Calling all Statsmeisters

There is a probability scenario that I have been mulling over lately. My logical mind and my intuition are battling over this.

Let’s say that the odds of being dealt a pat flush poker hand are 1:60 (I’m not sure of the exact odds, but this will do for illustration). A dealer agrees to deal you 60 hands.

Let’s also say that there is a raffle where 60 individuals place their names into the proverbial hat, one to be drawn.

Which of these gives you the best chance of winning?

My intuition says the raffle because there is a guaranteed winner. There is no guarantee that 60 poker hands will produce a flush.

If my life were dependent on winning, I’d choose the raffle and rather participate in a contest that depends on the law of large numbers.

But my logical mind says “Hey, a 1 in 60 chance is a 1 in 60 chance. No difference.”

Is there a difference between 1:60 and 1:60 as I’ve described it?

Are you talking about the dealer reshuffling the deck every time? If so, I believe that, since each hand is an independent trial, with duplication allowed, you could go a lot longer than 60 hands without a flush. But I don’t remember why. Dex?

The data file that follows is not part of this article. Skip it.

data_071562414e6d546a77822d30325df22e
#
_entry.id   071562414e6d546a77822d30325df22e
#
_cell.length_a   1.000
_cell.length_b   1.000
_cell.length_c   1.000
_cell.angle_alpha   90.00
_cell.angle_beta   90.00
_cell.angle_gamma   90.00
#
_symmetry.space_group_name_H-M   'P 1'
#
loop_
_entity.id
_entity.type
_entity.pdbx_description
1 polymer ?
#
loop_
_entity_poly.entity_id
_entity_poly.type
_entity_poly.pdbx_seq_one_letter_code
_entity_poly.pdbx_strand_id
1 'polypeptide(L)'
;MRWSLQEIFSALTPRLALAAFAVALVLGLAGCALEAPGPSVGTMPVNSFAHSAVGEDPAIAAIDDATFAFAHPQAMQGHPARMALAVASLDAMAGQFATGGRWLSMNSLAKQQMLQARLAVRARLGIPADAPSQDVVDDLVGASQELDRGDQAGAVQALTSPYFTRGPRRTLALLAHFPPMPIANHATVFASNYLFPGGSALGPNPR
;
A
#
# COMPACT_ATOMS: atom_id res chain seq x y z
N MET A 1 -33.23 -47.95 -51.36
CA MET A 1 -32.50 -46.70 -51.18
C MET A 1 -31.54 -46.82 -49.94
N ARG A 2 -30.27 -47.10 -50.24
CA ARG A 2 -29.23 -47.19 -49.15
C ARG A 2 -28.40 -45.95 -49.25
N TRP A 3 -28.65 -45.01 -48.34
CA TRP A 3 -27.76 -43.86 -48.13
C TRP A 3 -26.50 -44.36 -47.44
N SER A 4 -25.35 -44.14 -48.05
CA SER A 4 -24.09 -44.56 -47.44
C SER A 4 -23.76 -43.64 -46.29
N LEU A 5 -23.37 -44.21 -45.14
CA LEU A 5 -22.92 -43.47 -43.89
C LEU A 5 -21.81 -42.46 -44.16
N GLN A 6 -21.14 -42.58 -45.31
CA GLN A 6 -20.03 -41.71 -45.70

Sure, reshuffle each time. I’m assuming a “perfect” contest. No bias in the deck; no bias in the raffle draw.

One certainly could go well over the theoretical number of hands (60, in this case) before getting that flush. Of course, you could get it on the second draw.

My question is geared toward whether that uncertainty is worth putting your life on the line vs. a 1:60 chance at a sure winner.

I understand that your saying that given a raffle with 60 enties has 60:1 odds. Thats right, but it doesn’t translate to say given 60 cracks at it your garaunteed to win. This implies that you leave out the first drawing stub and pick again. Now the odds have changed to be 59:1 and so on. With the card game every hand the odds are 60:1, but with every draw from the raffle the odds get better. Now if you said that you threw the loser back into the raffle after the loss, and then redrew the odds remain 60:1. You can now see that there is no garauntee in either case that you will win once after 60 attempts. Clear?

Thanks Omni!

I know I was missing something but I just couldn’t get a grasp on it. Hey, it’s Friday afternoon and I’m still at work with a fried noggin.

If you have a 1 in 60 chance of winning any single round, and you go 60 rounds, your chances of winning are as follows:

Let’s say that the chance of losing any particular draw is 59 out of 60. So in other words, what is the chance you would continue to lose all sixty rounds? Your chance would be (59/60)^60. With a substantial probability of rounding errors, my calculator gives me the answer of .3587.

So you would have only about a 36% chance of losing all 60 rounds, meaning a 63% chance of getting a winning hand at least once.

Oops, truncated the wrong way. I mean a 67% chance of winning at least once.

D-OH! 64%!